White researchers are nearly 59 per cent more likely to receive funding for their research than ethnic minority researchers, according to a summary of data about seven UK research councils. The summary also reveals that the average research grant awarded to white researchers is more than a £100,000 bigger than the average grant awarded to those from ethnic minority backgrounds.
The summary covers 2014 to 2019 and was collated by UK Research and Innovation (UKRI), the governmental organisation that oversees a number of research funding councils in the UK.
It reveals that white principal investigators (those who lead their labs) are successful in their grant proposals 27 per cent of the time on average, whereas ethnic minority principal investigators are only successful 17 per cent of the time. The average research grant given to a white researcher was £670,000, whereas the average for an ethnic minority researcher was £564,000.
UKRI collated this data in response to a request from the MP Norman Lamb, then chair of the House of Commons Science and Technology Committee. The request followed pressure from campaign group The Inclusion Group for Equity in Research in STEMM (TIGERS).
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Tanvir Hussain, at the University of Nottingham and a member of TIGERS, says that the summary doesn’t go into enough detail. By lumping the research councils together, he says, it isn’t possible to tell which are doing better or worse than the others. The summary also doesn’t look at the success rates of different ethnicities.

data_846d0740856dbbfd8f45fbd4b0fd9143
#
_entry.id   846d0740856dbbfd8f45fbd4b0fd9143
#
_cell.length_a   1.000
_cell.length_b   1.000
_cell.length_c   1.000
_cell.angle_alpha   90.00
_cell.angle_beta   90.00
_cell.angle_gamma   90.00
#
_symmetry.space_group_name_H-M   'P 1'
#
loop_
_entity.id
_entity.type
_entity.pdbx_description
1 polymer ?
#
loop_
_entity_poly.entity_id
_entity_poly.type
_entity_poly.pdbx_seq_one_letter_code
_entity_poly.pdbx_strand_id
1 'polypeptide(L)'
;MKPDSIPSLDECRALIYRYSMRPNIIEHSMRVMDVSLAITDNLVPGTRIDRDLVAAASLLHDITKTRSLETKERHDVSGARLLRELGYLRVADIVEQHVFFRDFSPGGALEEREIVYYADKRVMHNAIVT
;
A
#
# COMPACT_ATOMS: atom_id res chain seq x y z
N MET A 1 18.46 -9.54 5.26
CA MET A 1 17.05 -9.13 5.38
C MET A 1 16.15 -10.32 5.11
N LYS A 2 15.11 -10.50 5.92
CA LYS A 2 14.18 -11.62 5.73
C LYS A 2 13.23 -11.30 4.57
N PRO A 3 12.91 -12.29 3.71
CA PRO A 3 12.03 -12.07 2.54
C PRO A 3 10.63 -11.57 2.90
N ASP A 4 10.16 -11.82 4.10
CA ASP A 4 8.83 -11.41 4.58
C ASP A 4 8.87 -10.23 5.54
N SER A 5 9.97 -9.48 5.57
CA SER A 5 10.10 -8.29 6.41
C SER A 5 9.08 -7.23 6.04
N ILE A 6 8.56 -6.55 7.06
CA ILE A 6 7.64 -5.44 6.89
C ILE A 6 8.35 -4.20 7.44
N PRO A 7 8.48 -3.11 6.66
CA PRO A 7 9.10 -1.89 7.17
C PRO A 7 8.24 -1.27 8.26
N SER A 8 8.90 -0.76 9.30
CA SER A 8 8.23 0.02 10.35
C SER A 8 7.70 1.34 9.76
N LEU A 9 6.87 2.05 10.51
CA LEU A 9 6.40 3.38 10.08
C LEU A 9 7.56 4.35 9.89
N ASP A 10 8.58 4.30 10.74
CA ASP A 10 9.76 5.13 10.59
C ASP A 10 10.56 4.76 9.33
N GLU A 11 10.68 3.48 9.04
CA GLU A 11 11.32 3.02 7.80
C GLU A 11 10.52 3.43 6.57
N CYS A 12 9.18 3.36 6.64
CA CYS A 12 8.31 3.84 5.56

Izzy Jayasinghe, a lecturer in cardiovascular sciences at the University of Leeds, UK, says she isn’t surprised by the findings, and that they reflect her experiences as a tenured academic. Before she was awarded a UKRI leadership fellowship this year, she had nine consecutive fellowship applications and grant proposals rejected.
Hussain says he would like to see grant application processes overhauled. In particular, he suggests selection panels shouldn’t be able to see a researcher’s past record until after they have evaluated the merit of that researcher’s proposal, to help eliminate conscious and unconscious bias. He also says there needs to be more ethnic minority researchers on selection panels.
A UKRI spokesperson told New Scientist that the body will publish diversity analyses for each research council after December’s general election. The body is also exploring how it can provide even more detailed data in the future
UKRI welcomed the Science and Technology Committee’s plans to hold an inquiry into the impact of science funding policy on equality, diversity, inclusion and accessibility.
However, the committee has now been dissolved until after the election, and will comprise a different set of MPs when it is reconvened.
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